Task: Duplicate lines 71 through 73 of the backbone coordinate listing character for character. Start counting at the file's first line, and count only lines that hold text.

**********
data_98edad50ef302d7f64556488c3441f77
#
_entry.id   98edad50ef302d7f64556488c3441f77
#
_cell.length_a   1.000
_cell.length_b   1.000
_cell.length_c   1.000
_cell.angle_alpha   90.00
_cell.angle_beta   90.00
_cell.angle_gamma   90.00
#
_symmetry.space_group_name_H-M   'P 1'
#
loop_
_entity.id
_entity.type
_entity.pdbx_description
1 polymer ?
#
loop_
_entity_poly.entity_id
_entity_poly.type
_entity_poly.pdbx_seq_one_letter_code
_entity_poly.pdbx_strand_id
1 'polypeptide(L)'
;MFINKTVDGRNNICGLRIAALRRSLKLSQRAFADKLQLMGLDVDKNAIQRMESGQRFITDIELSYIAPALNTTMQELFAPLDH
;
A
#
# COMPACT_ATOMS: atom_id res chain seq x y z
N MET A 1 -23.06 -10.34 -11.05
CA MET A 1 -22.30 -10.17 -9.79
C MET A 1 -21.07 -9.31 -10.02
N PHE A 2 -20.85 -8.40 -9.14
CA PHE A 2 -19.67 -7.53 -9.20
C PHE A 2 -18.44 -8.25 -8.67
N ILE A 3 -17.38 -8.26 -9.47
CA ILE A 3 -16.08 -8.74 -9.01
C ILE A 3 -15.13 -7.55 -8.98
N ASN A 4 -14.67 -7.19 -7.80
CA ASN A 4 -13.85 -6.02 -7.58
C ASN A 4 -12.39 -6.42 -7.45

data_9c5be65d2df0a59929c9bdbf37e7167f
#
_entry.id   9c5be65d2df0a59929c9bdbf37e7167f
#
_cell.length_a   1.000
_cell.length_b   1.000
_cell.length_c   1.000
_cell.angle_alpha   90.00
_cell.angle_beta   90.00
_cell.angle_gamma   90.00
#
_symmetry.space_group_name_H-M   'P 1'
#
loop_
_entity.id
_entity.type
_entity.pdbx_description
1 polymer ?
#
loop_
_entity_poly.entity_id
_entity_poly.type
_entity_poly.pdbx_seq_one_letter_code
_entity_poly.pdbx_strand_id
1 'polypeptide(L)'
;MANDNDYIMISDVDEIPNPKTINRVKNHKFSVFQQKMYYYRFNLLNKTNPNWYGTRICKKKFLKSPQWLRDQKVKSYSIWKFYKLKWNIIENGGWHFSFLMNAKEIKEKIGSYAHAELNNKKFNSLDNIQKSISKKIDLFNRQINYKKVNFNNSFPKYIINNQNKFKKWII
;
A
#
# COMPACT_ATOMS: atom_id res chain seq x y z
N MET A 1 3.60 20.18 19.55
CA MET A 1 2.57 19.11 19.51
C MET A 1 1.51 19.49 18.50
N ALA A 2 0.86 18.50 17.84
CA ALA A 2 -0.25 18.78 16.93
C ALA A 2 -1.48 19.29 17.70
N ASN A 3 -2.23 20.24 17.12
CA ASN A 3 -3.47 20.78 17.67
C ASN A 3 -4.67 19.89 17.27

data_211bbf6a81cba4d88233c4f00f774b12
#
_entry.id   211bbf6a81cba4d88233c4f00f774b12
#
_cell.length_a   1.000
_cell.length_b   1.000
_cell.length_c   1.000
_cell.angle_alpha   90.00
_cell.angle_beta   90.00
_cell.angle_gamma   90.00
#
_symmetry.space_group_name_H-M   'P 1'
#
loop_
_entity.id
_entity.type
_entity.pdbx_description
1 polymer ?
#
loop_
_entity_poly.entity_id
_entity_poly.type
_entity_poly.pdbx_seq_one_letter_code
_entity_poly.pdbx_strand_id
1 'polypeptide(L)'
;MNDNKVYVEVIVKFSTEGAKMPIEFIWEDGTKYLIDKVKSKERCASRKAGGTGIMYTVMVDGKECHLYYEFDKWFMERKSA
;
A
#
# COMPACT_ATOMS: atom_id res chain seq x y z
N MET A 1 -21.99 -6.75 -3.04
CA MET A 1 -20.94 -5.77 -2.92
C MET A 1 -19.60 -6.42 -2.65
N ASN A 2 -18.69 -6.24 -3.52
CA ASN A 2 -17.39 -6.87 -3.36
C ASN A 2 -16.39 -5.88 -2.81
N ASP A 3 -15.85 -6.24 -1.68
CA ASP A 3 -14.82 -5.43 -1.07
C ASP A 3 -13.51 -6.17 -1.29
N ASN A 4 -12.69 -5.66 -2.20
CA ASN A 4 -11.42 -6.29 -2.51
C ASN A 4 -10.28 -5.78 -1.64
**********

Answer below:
#
# COMPACT_ATOMS: atom_id res chain seq x y z
N MET A 1 3.60 20.18 19.55